Are living organisms physically deterministic at any given time? Since it's all physics and chemistry, it leads me to believe they are.
In the sense that most people mean, I'd say no because quantum mechanics isn't deterministic (at least the way most people think of "determinism").
Ultimately, to be more specific, I think this depends on your interpretation of quantum mechanics, and how reductionist you are.
The best you can do with reconciling quantum mechanics with determinism is taking a particular (admittedly relatively popular) interpretation of quantum mechanics (the many-worlds interpretation) which is "deterministic" but not in the sense you were probably thinking of, or in a sense which is very useful.
Reductionism, which is generally the working mode of thinking for scientists, implies that if quantum mechanics & physics is deterministic, then chemistry and biology are too because they are built only out of pieces of nature that are fully described by quantum mechanics and nothing else. If you want to be controversial, you can suppose that there exists "strongly emergent" phenomena which fundamentally can't be traced to quantum mechanics & physics (e.g. a soul which is not described by physics). This generally isn't very popular in experimental sciences because 1. it's not very useful and 2. these ideas generally don't have a great track record.
More on the quantum mechanics bit:
Quantum mechanics gives describes a system of particles and their evolution in time in terms of probabilities, not "deterministic" events, as classical mechanics would. And there's good reason (see Bell's inequalities and Bell tests) to believe that this probabilistic description is as fundamental as you can get for these things. The purest description of the universe is in terms of probabilities.
Probabilities seem manifestly non-deterministic. However, if you subscribe to the many-worlds theory then this is still in a sense deterministic, as quantum mechanics (or a similar theory) would correctly (and deterministically) describe the evolution of the state of the universe. Locally (i.e. in our part of the state which can't really observe other parts of the state) things look probabilistic, but if you could somehow observe the state of the whole universe, you'd deterministically predict how the whole thing evolves using quantum mechanics. If you don't know what I mean by this, I'd start by looking up the concepts of superposition and entanglement in quantum mechanics. As of yet I don't think there is anything testable about the differences between this and other interpretations of quantum mechanics (e.g. Copenhagen), so many people don't like reading into these things too much.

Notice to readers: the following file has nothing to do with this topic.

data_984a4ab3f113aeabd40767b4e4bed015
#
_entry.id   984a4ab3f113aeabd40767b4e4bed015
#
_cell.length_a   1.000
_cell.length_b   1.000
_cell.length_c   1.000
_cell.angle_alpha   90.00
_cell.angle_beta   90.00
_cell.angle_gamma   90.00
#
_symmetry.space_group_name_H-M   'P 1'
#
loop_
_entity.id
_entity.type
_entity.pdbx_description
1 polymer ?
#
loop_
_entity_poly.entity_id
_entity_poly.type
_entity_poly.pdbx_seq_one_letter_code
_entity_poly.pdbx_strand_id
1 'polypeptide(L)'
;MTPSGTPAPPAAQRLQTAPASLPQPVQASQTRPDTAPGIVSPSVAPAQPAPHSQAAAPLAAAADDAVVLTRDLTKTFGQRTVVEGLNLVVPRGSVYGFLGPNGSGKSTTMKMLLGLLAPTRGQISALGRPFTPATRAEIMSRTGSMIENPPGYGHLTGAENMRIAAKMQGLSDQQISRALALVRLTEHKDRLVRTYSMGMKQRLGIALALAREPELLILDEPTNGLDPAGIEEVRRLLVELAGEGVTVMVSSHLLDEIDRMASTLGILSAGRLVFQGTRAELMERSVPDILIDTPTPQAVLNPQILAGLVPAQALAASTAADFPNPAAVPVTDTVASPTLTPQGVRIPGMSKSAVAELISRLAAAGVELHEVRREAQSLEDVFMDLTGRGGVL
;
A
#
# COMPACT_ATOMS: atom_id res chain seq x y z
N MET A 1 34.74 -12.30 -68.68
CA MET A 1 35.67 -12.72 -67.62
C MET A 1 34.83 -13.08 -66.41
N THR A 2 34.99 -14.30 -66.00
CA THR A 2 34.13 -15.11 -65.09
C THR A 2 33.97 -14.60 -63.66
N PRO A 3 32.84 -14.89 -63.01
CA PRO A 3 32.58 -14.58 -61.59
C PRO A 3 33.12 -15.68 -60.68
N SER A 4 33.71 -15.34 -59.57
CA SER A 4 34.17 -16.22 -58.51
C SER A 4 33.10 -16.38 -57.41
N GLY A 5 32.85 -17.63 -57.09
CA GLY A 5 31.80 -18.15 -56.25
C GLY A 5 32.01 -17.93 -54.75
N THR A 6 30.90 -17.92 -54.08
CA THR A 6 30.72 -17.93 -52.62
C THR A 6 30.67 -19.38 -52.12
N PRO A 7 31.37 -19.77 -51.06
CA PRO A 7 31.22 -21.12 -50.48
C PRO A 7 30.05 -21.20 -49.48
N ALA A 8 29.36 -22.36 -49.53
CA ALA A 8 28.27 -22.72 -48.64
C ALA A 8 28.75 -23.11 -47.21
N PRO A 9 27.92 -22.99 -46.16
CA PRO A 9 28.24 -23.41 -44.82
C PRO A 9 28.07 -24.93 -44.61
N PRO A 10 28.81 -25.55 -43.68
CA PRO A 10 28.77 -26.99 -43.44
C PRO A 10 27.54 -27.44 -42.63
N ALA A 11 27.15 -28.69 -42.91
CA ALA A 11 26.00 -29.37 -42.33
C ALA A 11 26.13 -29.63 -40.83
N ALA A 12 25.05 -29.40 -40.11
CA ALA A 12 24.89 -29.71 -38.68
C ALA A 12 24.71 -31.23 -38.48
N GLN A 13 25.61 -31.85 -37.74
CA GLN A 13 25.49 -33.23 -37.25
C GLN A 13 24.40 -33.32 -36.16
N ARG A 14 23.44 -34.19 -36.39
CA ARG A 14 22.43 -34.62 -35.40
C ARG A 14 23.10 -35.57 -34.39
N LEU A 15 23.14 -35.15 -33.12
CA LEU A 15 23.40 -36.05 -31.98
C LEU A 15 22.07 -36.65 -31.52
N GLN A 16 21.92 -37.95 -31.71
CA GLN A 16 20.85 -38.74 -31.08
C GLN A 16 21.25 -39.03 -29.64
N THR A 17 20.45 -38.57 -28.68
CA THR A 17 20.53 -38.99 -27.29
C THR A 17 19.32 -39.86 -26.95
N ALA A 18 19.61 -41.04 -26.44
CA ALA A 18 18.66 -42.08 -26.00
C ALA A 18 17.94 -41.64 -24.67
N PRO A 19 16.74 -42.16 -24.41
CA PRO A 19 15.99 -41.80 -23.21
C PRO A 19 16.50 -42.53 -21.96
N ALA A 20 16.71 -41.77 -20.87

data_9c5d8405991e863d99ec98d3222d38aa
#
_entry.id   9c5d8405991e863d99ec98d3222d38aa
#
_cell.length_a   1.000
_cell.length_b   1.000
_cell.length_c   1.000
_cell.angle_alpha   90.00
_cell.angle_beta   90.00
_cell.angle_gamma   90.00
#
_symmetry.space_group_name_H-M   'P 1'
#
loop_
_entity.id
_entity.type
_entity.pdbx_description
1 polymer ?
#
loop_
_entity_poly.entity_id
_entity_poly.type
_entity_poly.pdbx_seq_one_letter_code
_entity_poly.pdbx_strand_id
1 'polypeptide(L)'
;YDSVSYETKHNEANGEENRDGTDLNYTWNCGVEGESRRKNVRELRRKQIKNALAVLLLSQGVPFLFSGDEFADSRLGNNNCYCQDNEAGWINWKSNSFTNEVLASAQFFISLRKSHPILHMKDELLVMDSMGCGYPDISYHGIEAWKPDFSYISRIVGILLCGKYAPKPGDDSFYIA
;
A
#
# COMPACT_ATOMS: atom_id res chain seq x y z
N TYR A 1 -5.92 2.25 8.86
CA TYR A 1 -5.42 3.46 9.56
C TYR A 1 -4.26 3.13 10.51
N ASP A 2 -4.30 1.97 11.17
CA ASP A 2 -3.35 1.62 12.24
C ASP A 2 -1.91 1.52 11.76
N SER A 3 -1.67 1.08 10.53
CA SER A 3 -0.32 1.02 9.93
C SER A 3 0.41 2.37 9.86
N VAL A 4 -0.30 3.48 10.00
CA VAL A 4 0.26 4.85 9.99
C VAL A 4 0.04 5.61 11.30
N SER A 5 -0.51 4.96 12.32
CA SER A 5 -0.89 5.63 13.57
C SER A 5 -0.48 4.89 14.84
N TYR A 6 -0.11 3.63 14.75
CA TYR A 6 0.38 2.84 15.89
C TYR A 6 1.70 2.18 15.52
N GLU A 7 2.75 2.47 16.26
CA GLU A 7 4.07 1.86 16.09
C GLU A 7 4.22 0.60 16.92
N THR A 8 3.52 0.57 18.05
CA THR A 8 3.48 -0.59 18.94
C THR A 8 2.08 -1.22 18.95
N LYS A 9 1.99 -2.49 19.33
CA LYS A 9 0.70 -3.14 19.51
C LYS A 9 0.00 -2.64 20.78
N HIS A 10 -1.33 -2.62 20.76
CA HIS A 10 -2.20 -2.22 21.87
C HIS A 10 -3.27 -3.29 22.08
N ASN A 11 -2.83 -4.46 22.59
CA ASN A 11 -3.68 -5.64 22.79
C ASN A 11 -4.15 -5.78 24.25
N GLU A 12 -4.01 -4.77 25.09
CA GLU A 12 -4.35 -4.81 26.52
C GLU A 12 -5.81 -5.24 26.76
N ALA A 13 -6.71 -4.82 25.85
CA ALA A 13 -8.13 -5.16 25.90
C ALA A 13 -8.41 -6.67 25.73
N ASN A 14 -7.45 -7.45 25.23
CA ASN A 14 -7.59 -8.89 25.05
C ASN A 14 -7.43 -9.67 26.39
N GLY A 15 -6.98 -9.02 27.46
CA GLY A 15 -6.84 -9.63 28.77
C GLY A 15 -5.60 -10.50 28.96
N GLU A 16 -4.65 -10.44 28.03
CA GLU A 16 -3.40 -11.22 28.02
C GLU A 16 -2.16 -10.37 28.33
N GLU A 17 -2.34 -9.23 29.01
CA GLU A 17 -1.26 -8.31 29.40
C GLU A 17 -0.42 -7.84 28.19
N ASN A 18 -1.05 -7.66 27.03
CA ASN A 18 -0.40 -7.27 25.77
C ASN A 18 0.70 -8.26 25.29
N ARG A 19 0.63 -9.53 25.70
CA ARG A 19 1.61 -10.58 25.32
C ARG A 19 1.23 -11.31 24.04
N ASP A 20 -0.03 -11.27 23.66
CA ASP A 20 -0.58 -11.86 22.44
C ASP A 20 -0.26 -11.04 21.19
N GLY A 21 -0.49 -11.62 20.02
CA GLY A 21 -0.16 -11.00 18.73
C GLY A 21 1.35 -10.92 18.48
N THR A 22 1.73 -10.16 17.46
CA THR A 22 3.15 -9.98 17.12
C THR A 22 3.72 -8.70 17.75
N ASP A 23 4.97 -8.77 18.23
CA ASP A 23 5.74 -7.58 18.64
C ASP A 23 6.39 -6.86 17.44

Note that systems are not deterministic, dynamical theories are. So you can look at a dynamical theory, and see if "deterministic" is an attribute of that theory or not, but all you can do with a system is ask "do I have a theory that predicts to satisfactory accuracy what that system does?" Here's the key point: if the answer to that is "yes", it still does not make that system deterministic, it merely makes the treatment that you are successfully using deterministic. At a higher level of precision, it is invariably true that your theory won't succeed any more, so what are you to say then? In the case of living systems, no deterministic theories have ever been successful in treating their behavior to any degree of accuracy. So the above gives us two independent reasons for rejecting the claim that living systems are deterministic: 1) we have no test if a system is deterministic, only if a theory is, and 2) no deterministic theories have ever worked well in all situations for any living systems. I suppose this allows anyone to believe what they like, but their evidence will be poor.